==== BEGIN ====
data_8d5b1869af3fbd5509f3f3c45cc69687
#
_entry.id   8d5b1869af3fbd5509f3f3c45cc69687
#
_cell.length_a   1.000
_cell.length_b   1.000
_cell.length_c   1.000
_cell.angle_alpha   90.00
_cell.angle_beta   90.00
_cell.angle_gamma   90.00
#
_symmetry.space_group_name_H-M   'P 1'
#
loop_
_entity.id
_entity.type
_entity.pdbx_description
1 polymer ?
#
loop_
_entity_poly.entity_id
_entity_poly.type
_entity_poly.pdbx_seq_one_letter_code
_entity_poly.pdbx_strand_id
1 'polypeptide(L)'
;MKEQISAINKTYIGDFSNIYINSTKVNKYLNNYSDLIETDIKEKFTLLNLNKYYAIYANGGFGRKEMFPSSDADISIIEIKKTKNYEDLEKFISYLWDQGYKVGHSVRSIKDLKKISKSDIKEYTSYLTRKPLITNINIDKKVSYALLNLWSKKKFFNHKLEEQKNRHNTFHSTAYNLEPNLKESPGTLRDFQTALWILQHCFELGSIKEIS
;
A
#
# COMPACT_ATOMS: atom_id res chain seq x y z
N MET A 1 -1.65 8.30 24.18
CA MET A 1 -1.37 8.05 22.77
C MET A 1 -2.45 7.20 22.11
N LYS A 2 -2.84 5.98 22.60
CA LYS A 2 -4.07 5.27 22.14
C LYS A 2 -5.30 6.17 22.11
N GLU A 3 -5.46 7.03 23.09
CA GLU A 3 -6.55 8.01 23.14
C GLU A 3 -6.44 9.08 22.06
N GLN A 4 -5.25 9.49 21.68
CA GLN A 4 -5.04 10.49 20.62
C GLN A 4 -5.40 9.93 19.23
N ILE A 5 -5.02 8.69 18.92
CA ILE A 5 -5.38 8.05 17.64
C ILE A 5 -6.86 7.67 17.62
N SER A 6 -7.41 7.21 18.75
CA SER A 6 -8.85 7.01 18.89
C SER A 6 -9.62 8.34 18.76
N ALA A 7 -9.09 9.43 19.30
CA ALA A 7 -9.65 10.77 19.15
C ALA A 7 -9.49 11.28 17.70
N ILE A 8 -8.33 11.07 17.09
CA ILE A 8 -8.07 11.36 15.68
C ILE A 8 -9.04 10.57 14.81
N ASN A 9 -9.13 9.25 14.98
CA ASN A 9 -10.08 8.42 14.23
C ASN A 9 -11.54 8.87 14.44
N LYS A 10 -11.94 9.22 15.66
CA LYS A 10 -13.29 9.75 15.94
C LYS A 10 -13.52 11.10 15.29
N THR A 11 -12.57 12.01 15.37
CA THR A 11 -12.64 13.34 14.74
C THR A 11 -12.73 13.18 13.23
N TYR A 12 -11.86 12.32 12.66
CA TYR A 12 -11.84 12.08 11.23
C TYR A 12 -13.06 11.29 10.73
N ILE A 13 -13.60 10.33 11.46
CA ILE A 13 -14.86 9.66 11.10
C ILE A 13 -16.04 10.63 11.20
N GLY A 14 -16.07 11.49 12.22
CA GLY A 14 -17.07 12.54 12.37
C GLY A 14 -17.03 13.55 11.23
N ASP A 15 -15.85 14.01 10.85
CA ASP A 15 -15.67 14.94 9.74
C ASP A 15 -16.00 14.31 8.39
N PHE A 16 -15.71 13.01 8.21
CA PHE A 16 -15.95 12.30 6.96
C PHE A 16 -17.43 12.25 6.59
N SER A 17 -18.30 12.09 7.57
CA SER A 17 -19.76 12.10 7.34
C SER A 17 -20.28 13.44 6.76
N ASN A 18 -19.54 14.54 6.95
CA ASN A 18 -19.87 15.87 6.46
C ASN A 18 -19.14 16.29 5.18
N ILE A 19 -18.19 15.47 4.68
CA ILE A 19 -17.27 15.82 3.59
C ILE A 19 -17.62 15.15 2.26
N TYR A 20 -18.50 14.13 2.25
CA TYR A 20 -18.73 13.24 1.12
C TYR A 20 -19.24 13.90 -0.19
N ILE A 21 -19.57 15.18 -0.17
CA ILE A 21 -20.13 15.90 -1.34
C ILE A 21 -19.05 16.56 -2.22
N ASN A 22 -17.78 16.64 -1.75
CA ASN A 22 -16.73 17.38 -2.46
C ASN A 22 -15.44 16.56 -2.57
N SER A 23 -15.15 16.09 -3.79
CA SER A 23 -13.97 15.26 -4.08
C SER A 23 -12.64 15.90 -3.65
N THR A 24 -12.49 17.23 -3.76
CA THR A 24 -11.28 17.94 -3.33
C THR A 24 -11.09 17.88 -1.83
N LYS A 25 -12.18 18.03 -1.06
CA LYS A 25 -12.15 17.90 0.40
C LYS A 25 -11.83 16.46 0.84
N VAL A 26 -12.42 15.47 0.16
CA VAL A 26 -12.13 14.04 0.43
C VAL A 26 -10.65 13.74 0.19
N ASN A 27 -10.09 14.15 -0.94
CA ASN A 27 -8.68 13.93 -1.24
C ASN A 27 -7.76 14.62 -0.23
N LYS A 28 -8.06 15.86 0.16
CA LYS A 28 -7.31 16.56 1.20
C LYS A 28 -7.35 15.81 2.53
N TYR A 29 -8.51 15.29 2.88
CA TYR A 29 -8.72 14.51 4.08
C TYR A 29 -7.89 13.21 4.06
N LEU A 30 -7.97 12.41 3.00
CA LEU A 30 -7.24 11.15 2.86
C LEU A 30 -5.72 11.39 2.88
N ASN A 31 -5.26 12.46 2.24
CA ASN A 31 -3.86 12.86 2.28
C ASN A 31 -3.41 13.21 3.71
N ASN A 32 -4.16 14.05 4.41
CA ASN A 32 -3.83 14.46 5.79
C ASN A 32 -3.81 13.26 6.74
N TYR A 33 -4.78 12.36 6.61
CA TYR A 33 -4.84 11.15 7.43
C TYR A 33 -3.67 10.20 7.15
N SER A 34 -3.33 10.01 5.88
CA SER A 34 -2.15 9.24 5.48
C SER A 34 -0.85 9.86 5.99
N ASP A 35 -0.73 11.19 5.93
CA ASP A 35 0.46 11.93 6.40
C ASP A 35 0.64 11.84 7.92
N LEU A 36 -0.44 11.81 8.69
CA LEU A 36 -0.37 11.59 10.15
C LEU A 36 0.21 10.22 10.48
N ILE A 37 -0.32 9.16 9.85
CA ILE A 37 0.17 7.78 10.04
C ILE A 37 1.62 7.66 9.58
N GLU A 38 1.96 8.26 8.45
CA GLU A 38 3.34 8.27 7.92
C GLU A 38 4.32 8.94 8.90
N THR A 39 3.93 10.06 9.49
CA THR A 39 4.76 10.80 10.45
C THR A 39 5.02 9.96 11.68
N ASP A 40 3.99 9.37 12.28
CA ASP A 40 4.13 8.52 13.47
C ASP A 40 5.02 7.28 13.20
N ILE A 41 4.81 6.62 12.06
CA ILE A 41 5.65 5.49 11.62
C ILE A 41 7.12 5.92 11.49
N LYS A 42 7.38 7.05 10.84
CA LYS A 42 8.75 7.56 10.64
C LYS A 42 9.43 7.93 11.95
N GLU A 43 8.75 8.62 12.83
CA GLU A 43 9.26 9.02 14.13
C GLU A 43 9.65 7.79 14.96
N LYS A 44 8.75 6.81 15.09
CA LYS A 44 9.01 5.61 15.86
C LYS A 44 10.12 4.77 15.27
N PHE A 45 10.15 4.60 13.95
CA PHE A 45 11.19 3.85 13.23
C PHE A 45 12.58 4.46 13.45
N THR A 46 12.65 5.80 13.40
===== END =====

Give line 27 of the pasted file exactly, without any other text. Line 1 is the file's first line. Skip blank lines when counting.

;